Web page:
Belize

Eldest Son has advised me that his Rainforest Institute (study thingie at school) will be taking a field trip next summer – to Belize! (The upside to this is that he is suddenly willing to do all kinds of chores to earn money to go on this trip! He cleaned the pool today!)

I thought I was a reasonably intelligent and well-education person, but I confess I know NOTHING about Belize. I did find it on the map – Central America, east of Guatamala, south of the Yucatan – but beyond that I know nothing. Anybody got The Straight Dope on this country? And is it safe to let him go?

-Melin

Here are a couple of good travel websites:

http://www.lonelyplanet.com
http://www.bootsnall.com

Lonely planet covers just about everywhere, Boots n’ all has a variey of info covering a smaller number of destinations.


Life is short. Make fun of it.

Been many times. Interesting place, #1 revenue is foreign aid. You didn’t say how old (early college, I guess?) The group tour should be just fine, as these things usually are (and the local PD keep a bit of an eye out on it all, foreign exchange & reputation at stake after all).

That said, the capitol is not particularly safe after dark. Not much reason to hang around there, anyway. Lotta dope, lotta attitude with violent tones:

Some border troubles at the Mexican border, occasionally at the southern tip or Guatemalan border, mostly in years past.

He’d probably be hanging around the preserve, or near Placentia… all safe & nice; sweet country people. Maybe a visit to the Cays (most go) - tourism driven, hence the authorities don’t tolerate too much monkey business against visitors, other than the usual pickpocketing, petty theft, watered down drinks, weaselly stuff like that.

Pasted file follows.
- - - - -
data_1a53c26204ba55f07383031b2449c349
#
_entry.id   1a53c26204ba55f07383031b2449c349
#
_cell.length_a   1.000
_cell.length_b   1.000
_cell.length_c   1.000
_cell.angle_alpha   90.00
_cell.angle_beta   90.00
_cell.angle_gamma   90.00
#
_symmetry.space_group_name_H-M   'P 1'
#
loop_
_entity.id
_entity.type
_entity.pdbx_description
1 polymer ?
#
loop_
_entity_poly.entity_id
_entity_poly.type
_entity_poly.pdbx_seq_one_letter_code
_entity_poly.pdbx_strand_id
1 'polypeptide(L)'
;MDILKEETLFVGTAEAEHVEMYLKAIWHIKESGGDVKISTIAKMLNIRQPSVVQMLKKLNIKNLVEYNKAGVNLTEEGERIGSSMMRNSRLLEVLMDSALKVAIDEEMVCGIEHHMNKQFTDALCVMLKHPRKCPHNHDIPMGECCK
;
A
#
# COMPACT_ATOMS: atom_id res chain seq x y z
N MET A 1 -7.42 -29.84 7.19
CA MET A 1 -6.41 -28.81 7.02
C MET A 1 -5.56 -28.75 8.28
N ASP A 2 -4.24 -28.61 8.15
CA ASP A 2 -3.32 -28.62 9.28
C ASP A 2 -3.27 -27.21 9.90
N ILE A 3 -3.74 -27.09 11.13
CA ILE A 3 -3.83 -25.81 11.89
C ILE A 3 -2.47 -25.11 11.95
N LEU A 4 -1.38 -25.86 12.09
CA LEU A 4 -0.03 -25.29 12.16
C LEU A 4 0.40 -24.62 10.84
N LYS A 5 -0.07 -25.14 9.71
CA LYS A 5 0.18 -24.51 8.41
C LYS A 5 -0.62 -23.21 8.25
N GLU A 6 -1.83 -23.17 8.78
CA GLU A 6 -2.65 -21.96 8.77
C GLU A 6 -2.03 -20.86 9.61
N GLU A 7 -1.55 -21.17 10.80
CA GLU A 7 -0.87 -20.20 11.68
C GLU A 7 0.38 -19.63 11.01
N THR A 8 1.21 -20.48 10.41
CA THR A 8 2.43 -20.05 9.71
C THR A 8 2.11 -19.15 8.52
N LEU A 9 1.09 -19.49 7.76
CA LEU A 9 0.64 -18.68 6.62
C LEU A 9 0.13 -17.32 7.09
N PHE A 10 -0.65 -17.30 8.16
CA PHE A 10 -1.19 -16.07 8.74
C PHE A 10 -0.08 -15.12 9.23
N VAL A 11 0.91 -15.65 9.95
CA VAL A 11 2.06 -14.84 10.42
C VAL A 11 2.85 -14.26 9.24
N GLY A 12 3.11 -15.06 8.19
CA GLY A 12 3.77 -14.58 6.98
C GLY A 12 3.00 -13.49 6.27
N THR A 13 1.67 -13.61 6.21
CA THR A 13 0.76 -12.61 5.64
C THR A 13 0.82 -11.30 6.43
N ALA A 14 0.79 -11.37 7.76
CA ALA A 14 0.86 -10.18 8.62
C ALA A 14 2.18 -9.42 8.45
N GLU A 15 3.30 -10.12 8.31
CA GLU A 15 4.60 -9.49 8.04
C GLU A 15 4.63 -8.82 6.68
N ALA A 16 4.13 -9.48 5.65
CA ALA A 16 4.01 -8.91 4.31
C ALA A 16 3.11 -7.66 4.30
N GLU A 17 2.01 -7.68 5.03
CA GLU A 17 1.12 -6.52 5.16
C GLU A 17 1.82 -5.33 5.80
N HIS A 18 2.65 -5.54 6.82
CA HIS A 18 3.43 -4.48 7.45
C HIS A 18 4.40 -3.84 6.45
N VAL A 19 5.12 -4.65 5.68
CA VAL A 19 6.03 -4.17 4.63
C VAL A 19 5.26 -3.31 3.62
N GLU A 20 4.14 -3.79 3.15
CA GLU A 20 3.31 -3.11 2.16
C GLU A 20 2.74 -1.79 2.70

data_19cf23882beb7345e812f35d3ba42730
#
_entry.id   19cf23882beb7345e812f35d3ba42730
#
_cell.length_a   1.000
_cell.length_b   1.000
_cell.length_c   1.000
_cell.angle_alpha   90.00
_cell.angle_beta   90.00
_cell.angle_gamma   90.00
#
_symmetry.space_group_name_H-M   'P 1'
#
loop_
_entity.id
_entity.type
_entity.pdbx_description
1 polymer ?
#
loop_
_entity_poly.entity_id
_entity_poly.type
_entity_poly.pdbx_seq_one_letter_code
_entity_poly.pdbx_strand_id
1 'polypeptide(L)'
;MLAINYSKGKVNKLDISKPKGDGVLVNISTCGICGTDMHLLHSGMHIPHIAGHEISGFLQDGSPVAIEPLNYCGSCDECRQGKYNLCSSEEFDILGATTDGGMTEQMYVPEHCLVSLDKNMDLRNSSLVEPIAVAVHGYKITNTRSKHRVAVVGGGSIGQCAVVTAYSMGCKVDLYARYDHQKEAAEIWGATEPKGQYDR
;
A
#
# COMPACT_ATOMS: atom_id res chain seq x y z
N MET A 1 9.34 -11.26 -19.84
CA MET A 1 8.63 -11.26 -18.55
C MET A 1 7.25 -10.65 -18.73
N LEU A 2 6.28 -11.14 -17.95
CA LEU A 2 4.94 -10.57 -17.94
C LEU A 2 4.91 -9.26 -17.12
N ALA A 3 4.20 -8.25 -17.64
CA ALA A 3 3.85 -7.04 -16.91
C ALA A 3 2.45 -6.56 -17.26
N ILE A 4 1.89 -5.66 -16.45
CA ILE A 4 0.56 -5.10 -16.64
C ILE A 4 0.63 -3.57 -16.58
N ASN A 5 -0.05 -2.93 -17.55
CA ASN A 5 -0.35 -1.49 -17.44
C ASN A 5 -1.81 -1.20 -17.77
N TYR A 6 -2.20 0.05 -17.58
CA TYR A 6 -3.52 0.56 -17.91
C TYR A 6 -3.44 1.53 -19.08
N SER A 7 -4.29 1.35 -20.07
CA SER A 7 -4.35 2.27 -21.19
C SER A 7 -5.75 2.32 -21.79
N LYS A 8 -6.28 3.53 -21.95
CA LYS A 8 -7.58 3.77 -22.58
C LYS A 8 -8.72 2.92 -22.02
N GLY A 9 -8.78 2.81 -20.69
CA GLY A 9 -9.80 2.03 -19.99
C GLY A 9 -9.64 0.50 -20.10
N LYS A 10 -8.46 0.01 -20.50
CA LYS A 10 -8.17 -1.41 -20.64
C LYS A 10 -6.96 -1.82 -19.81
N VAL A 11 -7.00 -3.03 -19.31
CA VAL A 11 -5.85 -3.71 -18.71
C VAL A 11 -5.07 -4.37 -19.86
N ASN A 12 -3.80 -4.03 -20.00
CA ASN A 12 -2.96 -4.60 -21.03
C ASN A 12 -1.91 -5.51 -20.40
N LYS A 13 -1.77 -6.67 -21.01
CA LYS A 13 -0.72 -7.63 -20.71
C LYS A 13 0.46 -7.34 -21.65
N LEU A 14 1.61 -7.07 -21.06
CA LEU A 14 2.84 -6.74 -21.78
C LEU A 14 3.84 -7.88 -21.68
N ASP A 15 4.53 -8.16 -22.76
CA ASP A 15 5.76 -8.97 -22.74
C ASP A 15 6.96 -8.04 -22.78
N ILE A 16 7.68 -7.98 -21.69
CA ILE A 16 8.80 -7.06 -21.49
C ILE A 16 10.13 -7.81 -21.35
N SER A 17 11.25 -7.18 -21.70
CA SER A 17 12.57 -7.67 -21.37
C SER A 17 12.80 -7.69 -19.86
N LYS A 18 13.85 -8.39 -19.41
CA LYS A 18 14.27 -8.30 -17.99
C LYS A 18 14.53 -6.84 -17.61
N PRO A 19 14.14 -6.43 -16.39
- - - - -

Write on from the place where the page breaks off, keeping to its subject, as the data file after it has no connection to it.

Drink beer or soda. Nearly all of my life has been spent around developing countries, and [for what it’s worth] Belize is the only place where the water did me in.
Concerned ? All in all, not really worse than a trip to the Big Easy or the Big Apple, with better scenery.

Hmm, actually he’s high school age – just in to 9th grade right now, so he’d be 15 and about to go in to 10th when this trip happens. They’re talking rainforst and Mayan ruins. He’s not very street smart, unfortunately.

I very much appreciate all the input – this is gonna be a hard decision.

-Melin

Let him go! Let him go!

I had the opportunity to travel to China on tour with the youth symphony orchestra when I was 12. I was soooooooo excited. Then Tianamin Square happened, cancelling our trip (and presumably putting a damper on many CHinese students’ summer plans as well.)

I was so distraught by missing out on this great opportunity to visit an exotic foreign land that I eventually grew up to major in something thoroughly useless in college (Russian) in order to get the opportunity to travel. Let your son go to Belize, missing out on this opportunity now might send him careening down a life-path of obscurity.

Seriously, while I don’t know jack about South America, I do know that the rest of the world is not really as scary and dangerous as the US State Dept makes it out to be. And I’d be willing to bet that a group of 14-yr-olds on a school trip in a foreign country are probably going to held under the close eye of some sort of chaperone.

  1. Aw, should be fine, if you’re confident in the supervision.